Ratings Forming Part of a Navigational Watch (RFPNW)
This course is required for all mariners assigned to lookout and watchkeeping support duties on ocean going vessels. It is supplemented by a period of required sea service of not less than two months, where trainees conduct related practical training and assessments. This course provides the knowledge and understanding of the duties and responsibilities of a Rating Forming Part of a Navigational Watch (RFPNW). While in training under supervision they will complete the necessary onboard assessments to acquire a full Rating Forming Part of a Navigational Watch.
Basic Safety Training (BST)
This is required by the Standards of Training, Certification, and Watchkeeping (STCW) 2010 code for all mariners with safety or pollution control duties. Basic Safety Training combines all four elements of basic safety. These courses are designed for seafarers in order to provide immediate life-saving first aid until the arrival of first–aiders of greater training. This course is created to meet the standards of competency in elementary first aid, fire-fighting, personal safety, and personal survival.
Able Seafarer Deck (AS)
This course is designed for mariners at the entry-level position. It provides the trainee the knowledge, understanding and proficiency to work safely and efficiently aboard today’s merchant vessels. Marlinspike seamanship proficiency is demonstrated by actually tying various knots, bends, hitches, and splices.
This course covers all aspects of survival in accordance with the newest regulations prescribed by the International Maritime Organization (IMO) and the U.S. Coast Guard (USCG).
Terrestrial and Coastal Navigation/Compasses (TCNAV/CO)
Attendees will learn aspects of traditional navigation. Through this course, trainees will become proficient in Terrestrial and Coastal Navigation, as well as the use and correction of magnetic and gyro-compasses.
Radar Observer Unlimited (ROP-5)
This course is required for all officers who serve on vessels equipped with RADAR. Attendees will develop the skills needed for risk assessment, collision avoidance, and navigation. Trainees use commercial RADAR equipment with land masses, environmental effects and vessel returns. The curriculum exceeds USCG and IMO requirements for radar training. “Hands-on” simulation is conducted in the Schools’ interactive radar simulator.
Leadership & Managerial Skills (LMS)
This will cover all pertinent areas of senior leadership concepts, techniques, and skills as currently reflected in academic writings and as collected from "real life" experiences of individuals who have been in positions of leadership. Course instructors have been or are responsible for the success of the ships and/or maritime organizations and the individuals who work to support those organizations. Additionally, the course provides communication, interpersonal conduct, and meeting/group interaction techniques and skills that assist and augment the attendee's efforts to be a successful, safe, and effective leader.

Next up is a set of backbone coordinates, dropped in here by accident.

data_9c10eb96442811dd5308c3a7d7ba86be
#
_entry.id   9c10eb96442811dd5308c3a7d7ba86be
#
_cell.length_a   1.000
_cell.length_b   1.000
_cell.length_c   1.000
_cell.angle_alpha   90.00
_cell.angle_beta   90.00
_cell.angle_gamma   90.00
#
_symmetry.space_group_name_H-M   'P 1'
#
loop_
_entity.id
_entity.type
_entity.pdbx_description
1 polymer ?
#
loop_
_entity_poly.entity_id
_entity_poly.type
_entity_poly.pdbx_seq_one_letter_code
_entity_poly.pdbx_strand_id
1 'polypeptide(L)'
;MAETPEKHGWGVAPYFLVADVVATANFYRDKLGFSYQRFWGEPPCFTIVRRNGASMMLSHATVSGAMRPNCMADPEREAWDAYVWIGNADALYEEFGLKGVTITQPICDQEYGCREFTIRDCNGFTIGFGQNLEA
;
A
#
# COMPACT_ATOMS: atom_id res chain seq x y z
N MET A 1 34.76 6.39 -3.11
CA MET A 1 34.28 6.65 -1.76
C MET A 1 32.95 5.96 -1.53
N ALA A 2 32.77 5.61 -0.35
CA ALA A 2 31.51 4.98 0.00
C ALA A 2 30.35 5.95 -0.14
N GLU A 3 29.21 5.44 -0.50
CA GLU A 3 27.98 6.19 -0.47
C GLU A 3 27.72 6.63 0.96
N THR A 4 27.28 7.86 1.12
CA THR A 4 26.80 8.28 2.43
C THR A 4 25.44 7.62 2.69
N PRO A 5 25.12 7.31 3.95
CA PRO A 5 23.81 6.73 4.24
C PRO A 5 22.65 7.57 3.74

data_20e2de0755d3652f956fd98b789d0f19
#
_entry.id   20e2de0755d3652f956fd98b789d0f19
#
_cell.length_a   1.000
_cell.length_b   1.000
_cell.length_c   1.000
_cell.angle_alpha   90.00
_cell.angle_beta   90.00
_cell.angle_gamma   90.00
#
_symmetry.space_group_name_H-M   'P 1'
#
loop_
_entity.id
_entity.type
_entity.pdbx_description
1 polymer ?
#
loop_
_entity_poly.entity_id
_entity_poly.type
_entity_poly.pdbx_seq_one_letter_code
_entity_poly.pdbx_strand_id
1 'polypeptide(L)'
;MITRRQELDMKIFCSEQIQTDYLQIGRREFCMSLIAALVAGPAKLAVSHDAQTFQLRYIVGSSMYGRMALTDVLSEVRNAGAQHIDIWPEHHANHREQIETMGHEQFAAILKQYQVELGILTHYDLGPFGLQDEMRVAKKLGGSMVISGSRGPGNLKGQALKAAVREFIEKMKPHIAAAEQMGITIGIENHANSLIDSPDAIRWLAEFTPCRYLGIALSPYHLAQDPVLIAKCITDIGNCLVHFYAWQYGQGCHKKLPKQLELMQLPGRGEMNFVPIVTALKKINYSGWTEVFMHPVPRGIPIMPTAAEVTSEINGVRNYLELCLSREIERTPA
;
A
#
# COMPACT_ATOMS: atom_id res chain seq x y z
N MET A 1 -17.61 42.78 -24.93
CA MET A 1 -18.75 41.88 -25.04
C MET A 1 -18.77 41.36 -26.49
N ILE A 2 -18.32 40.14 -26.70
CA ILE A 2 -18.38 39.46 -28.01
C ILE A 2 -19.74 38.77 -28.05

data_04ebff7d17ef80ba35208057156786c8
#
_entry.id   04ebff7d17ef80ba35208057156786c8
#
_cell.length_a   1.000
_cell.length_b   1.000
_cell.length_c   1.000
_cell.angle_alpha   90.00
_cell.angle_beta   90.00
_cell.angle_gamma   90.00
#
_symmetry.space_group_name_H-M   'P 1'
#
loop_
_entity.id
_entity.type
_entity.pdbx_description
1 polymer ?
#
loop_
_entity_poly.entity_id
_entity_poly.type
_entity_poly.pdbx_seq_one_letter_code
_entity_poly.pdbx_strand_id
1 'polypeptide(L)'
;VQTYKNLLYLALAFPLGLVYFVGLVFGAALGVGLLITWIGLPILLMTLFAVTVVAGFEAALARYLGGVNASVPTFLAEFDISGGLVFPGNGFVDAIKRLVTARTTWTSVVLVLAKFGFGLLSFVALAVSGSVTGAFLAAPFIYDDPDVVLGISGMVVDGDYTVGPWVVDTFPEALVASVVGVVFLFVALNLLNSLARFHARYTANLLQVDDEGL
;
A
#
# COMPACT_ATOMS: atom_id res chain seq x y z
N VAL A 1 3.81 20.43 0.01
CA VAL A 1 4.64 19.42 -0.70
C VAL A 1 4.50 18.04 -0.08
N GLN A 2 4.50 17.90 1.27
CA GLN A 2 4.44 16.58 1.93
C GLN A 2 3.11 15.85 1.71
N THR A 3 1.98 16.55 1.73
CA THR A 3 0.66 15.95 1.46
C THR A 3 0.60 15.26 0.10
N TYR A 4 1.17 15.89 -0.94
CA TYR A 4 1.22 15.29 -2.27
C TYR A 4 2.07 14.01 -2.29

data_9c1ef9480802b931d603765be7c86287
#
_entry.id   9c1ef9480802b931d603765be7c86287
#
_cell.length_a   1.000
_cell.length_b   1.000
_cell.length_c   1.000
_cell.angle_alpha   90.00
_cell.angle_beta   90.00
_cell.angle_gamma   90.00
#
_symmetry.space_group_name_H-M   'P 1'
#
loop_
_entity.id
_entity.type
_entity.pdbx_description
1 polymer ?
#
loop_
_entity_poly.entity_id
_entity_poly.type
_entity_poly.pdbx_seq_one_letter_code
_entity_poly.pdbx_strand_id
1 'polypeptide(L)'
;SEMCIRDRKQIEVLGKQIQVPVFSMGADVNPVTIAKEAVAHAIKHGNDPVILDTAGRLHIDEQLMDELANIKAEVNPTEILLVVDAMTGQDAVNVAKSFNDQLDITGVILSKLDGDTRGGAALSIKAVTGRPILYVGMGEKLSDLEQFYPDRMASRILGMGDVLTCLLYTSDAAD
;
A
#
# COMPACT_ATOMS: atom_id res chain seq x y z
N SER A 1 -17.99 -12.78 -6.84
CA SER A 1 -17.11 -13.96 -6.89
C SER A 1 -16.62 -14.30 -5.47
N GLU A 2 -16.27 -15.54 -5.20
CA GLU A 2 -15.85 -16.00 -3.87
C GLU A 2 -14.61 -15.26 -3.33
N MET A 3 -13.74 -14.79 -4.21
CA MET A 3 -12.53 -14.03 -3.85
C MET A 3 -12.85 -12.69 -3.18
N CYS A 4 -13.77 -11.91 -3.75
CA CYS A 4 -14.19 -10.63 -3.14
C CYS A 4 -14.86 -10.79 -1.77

Basic Stability (STB)
The course provides students with a basic understanding of ship stability and construction. Through this course, trainees will become conversant in ship construction and proficient in basic stability and trim theory and its practicable applications.
Search & Rescue (SAR)
This course provides a thorough knowledge and understanding of the IMO Merchant Ship Search and Rescue Manual (MERSAR) such that trainees will be able to use it effectively when faced with a search and rescue situation. This Search and Rescue Course presents the student with policies, organization, and procedures involved in the Search and Rescue process as generally practiced by the U.S. Coast Guard and other countries as well. It is expected that students completing this course will gain a broad understanding of the subject matter beyond skills and operational procedures learned in training for qualification in daily seamanship and navigation training. Attaining this higher level of understanding will enable better understanding, knowledge and expertise to accomplish search and rescue functions.
Emergency Procedures (EP)
Students learn procedures for dealing with emergency situations and the training that is necessary to maintain an effective response. The development and use of checklists is stressed throughout the course. It is expected that students completing this course attain a broad understanding of the subject matter. The student gains knowledge regarding the critical importance of drills, training and the preparedness that is essential to shipboard safety. Through this course, trainees will become proficient in knowledge and understanding of Emergency Procedures, which may be necessary at sea or in port.
Automatic Radar Plotting Aid (ARPA)
This course is required for all officers who serve on vessels equipped with Automatic Radar Plotting Aid (ARPA). Attendees will learn collision avoidance and navigation. Trainees use commercial ARPA equipment with landmasses, environmental effects and vessel returns. The curriculum exceeds IMO requirements. “Hands-on” simulation is conducted in our RADAR lab.
Global Maritime Distress and Safety System (GMDSS)